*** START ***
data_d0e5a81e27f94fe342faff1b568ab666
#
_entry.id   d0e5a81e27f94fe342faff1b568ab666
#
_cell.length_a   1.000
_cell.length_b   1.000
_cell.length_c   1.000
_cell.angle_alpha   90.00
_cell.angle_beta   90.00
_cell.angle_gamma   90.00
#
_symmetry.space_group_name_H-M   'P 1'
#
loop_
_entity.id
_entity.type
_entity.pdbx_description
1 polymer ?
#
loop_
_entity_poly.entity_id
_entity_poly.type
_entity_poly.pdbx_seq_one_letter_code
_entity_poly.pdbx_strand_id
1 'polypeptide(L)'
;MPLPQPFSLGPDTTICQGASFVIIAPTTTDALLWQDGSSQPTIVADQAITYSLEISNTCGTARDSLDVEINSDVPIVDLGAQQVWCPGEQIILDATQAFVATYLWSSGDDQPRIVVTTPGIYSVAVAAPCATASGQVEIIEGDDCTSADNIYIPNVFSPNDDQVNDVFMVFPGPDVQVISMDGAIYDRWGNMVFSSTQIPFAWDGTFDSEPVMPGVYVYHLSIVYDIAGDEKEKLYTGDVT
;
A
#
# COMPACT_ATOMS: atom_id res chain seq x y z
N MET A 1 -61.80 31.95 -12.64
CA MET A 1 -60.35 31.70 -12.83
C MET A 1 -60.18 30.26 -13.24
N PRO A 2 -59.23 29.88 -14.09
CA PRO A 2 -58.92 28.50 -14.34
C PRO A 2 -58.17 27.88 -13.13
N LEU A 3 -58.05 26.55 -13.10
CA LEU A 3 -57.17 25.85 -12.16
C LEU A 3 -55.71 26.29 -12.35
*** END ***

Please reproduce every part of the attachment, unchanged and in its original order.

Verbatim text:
data_d0e5a81e27f94fe342faff1b568ab666
#
_entry.id   d0e5a81e27f94fe342faff1b568ab666
#
_cell.length_a   1.000
_cell.length_b   1.000
_cell.length_c   1.000
_cell.angle_alpha   90.00
_cell.angle_beta   90.00
_cell.angle_gamma   90.00
#
_symmetry.space_group_name_H-M   'P 1'
#
loop_
_entity.id
_entity.type
_entity.pdbx_description
1 polymer ?
#
loop_
_entity_poly.entity_id
_entity_poly.type
_entity_poly.pdbx_seq_one_letter_code
_entity_poly.pdbx_strand_id
1 'polypeptide(L)'
;MPLPQPFSLGPDTTICQGASFVIIAPTTTDALLWQDGSSQPTIVADQAITYSLEISNTCGTARDSLDVEINSDVPIVDLGAQQVWCPGEQIILDATQAFVATYLWSSGDDQPRIVVTTPGIYSVAVAAPCATASGQVEIIEGDDCTSADNIYIPNVFSPNDDQVNDVFMVFPGPDVQVISMDGAIYDRWGNMVFSSTQIPFAWDGTFDSEPVMPGVYVYHLSIVYDIAGDEKEKLYTGDVT
;
A
#
# COMPACT_ATOMS: atom_id res chain seq x y z
N MET A 1 -61.80 31.95 -12.64
CA MET A 1 -60.35 31.70 -12.83
C MET A 1 -60.18 30.26 -13.24
N PRO A 2 -59.23 29.88 -14.09
CA PRO A 2 -58.92 28.50 -14.34
C PRO A 2 -58.17 27.88 -13.13
N LEU A 3 -58.05 26.55 -13.10
CA LEU A 3 -57.17 25.85 -12.16
C LEU A 3 -55.71 26.29 -12.35